Shunted from school to school, stereotyped, and often not even entered for GCSEs, pupils in care are getting a raw deal. Today The TES calls on ministers to act. Jon Slater and Shafik Meghji report
School - and particularly staying at the same school - has been really important to 17-year-old Jess Lee.
Her teenage years have been turbulent. At the age of 13, she ran away from her mother because of abuse and neglect. After an unsuccessful stay with her father, she ran away again and was placed in foster care.
"Social services wanted to move me out of the area but I said I wouldn't go," said Jess. "If you're constantly changing schools it's very difficult."
Too many children like Jess do not get the support they need to succeed at school. More than half of those in care leave school without a single GCSE and just 6 per cent gain five or more A*-C grades. More than a third are not entered for a single GCSE.
Today, The TES launches the second phase of our Time to Care campaign with a six-point manifesto, above, to improve the education of children in care.
It calls for the 65,000 children in care in England and Wales to be given the same advantages in life that their middle-class peers take for granted.
A right to private tuition for GCSEs, support from carers up to the age of 21, and help at home with their schoolwork should all be part of the Government's strategy to end the scandal of underachievement.
The manifesto also calls for children who move placements to be offered free transport to their exisiting school if it is within an hour's journey time of their new home.
"That would really help," said Jess. She has no doubt the manifesto could make a real difference. "When you have all this stuff going on in your personal life it can be very difficult to concentrate in the classroom," she said. "Free private tuition would really help. Providing more resources for schools to help children in care would also be good.
"I missed most of Year 10 and it was very difficult. Fortunately certain teachers who knew I was determined to leave school with good GCSE results gave me extra help," she said.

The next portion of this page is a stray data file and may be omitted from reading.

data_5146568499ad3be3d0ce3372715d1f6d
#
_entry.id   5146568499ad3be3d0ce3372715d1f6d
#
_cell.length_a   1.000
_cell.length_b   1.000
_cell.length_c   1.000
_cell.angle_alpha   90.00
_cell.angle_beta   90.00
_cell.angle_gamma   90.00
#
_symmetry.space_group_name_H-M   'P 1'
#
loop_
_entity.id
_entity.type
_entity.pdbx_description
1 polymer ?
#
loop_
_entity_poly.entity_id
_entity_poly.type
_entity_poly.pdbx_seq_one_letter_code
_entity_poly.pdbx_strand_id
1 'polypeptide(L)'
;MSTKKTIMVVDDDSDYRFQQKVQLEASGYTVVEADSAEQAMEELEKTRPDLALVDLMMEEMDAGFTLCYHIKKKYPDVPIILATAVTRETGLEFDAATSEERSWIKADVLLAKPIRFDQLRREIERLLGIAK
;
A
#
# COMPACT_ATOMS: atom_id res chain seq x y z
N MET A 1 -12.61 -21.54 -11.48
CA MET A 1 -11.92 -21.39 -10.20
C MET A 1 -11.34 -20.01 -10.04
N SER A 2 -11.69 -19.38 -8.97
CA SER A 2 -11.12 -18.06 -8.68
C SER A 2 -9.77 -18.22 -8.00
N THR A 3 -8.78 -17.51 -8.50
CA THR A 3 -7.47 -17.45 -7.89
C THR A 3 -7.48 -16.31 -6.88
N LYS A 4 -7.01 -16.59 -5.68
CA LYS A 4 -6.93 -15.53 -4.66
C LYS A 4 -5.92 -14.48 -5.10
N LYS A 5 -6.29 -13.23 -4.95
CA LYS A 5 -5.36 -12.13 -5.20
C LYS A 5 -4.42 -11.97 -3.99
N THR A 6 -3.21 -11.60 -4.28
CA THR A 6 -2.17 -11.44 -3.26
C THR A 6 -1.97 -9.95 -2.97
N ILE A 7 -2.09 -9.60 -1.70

Although most of Jess's teachers at Torquay community college were very supportive, and Jess left with 11 GCSEs, she believes many need training to make them more aware of the needs of looked-after children.
"Most of my teachers were fantastic but there were some that didn't really understand the situation and didn't know what to do with you," she said.
Official figures show wide variations in the achievement of children in care in different authorities. In Hartlepool, 85 per cent of children leave school without a single GCSE. This compares to 24 per cent in south Gloucestershire.
The TES manifesto aims to increase pressure on ministers and councils to make a real difference to the achievement and lives of children who are looked after by local authorities. If implemented, it would help ensure more equal chances for looked-after children regardless of where they live.
The manifesto has been drawn up after consultation with charities, teacher unions, care-leavers and academics, as well as taking account of the views expressed by TES readers on our website.
A symposium in November, sponsored by HSBC bank, will bring together the leading practitioners and experts in this area with the aim of producing a more detailed campaign document.
As well as increasing educational support for looked-after children at home, the manifesto demands extra resources for schools to enable them to meet their needs.
Concerted action is needed to minimise the number of times children have to move school, reducing disruption to their education. Evidence collected during the campaign suggests higher pay for foster carers and better home-to-school transport will also help.
The manifesto comes weeks before the Government is expected to publish a green paper setting out its strategy to improve the education of children in care.
The campaign has won support from a number of leading education figures (see panel opposite). In March, Ruth Kelly, then the education secretary, backed the TES campaign and announced children in care would be guaranteed a place at their first-choice school.
Jess now lives independently in Alfreton, Derbyshire. She is studying for a health and social care GNVQ and is a volunteer for The Children's Society charity, who supported her when she ran away from home. "When I finish my course I want to train to become a youth worker and work with runaways," she said. "To help people who are in a similar situation to the one I was in."
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